Personal Research: Hannah Starkey

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Starkey, H. (1997). Untitled. Available from http://www.saatchigallery.com/artists/artpages/hannah_starkey_may.htm
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Starkey, H. (1998). Untitled. Available from http://www.saatchigallery.com/artists/artpages/hannah_starkey_may.htm

I have come across Hannah Starkey’s work without even realising it, but recently read an article which included an article of her talking about her work in Broadly, written by Olivia Parkes March 25th 2016.

Starkey mainly photographs women, in the interview she states that this is because of events that had been happening in Belfast, Northern Ireland where she grew up. For 40 years there was a religious conflict known as the Troubles. During this time when she was a child she could feel the amount of strength women had, and what they could achieve if only their voice was heard “They spoke against the violence with compassion, reason, and intelligence.” (Starkey, H. 2016). In her images she wants to evoke the strength she sees in the women around her as this is dismissed too often in mainstream visual culture.

Looking through Starkey’s photographs I have found her work very inspiring, especially the way she represents women in her images. She has a very distinctive style, in most of her images she includes a window or mirror within the composition, this is because they add a fourth dimension to the photograph and are a metaphor for reflection of the self. She also states that outside of lens-based media mirrors are the only way we can see ourselves in our environment, and sees why people are so captivated with the boom of the selfie; it can be empowering if done in the right way.

I found the interview very interesting to read, to hear her talk about her work made me understand it a lot more and know what she is trying to achieve. You can see this in the images, but because photography is mainly opinion based (this is true for any art form) it was good to be able to hear it from the creator of the work. I always enjoy reading interviews with photographers as they all have such different ideas and ways of working its like a back stage viewing of their work.

If you would like to give the article a read you can find it here:
https://broadly.vice.com/en_us/article/photos-of-the-inner-lives-of-women

 

Exhibition: Lee Miller ‘A Woman’s War’

Today I visited Imperial War Museum to see the exhibition Lee Miller: A Woman’s War. I had previously heard of Lee Miller and seen some of her war photography but had never experienced her work as seen in this exhibit.
The exhibition was very big and included lots of photographs by Lee Miller; but also of paintings of herself created by Pablo Picasso, Roland Penrose and a cast made by Paul Hamann of Millers torso, objects of hers such as her cameras, equipment, clothing and letters.
The photographs were presented in black frames in different sizes, some of her images were shown digitally using a projector and their was also a video of people talking about her work and a recording of Lee Miller herself in an interview about her work.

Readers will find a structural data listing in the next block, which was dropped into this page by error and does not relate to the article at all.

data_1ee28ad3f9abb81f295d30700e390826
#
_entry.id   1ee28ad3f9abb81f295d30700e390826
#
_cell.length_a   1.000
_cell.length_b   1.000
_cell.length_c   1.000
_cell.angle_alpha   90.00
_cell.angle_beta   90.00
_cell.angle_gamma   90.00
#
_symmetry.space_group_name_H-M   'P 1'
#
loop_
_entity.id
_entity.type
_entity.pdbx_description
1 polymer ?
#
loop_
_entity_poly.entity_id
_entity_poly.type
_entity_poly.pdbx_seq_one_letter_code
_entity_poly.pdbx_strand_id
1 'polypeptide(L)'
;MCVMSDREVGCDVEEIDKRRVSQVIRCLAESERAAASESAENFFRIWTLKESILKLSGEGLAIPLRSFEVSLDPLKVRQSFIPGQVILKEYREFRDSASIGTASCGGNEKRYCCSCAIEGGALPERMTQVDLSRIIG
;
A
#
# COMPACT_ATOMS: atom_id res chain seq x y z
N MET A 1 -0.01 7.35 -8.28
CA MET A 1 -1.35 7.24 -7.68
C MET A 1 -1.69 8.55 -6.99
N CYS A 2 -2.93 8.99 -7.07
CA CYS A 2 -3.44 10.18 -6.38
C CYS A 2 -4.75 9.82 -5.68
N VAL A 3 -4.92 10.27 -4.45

The whole exhibition was like a timeline of her photography career; it was amazing to see the amount she had been through. Lee Miller began her career in 1927 and was originally a model for Vogue magazine but ended up being one of their leading photographers. She started of doing fashion photography but gradually became more of a documentary photographer as she captured women’s lives in uniform and even later in her career was a war photographer. She is most well known for her war photography and is one of the most important in the twentieth century due her images taken during the Second World War showing the lasting effects on women in Britain and Europe.
I found her images very fascinating, especially with having the context alongside them on where Miller was in her career and during her life. I also thought having her equipment in the exhibition was very interesting to see what she used during that time period. I am also glad that at the end of the exhibition they showed what she began doing after her career in photography had ended, she began learning to cook and had some of her surrealist recipes shown on Vogue. It actually turned out that Miller’s son had no idea about her career in photography and all the things she had done, and didn’t find out until after her death when he found the photograph in the basement of the family home. This just showed how much of an impact it had on her life, she had completely left that part of her life behind.
Overall I found Lee Miller: A Woman’s War very inspiring and I also liked how the exhibition was laid out, it made it visually interesting and worked well for the viewer to be able to walk around it. I would recommend going to see this exhibition before in closes in April.

PD2 Talk: Jooney Woodward

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Screenshot of Jooney Woodward’s photography website

Today we had a talk by photographer Jooney Woodward who talked to us about her work, her website and how she began taking pictures and selling them. It was very interesting to hear about how she got into the business, and was also inspired how she uses a medium format camera when she can for editorial work as well as her personal. She is a freelance and editorial photographer who did a course of graphic design which really shows in her images. The composition in all of her photographs has been thought about carefully, following the natural lines in the image and framing her subjects very central.
She began by working for Vogue in their archive, looking at thousands of images a day, getting inspiration from them, especially from the posing. After working for Vogue for 7 years she moved away from the Photoshopped fashion images and produced her won very rural portraits and landscapes.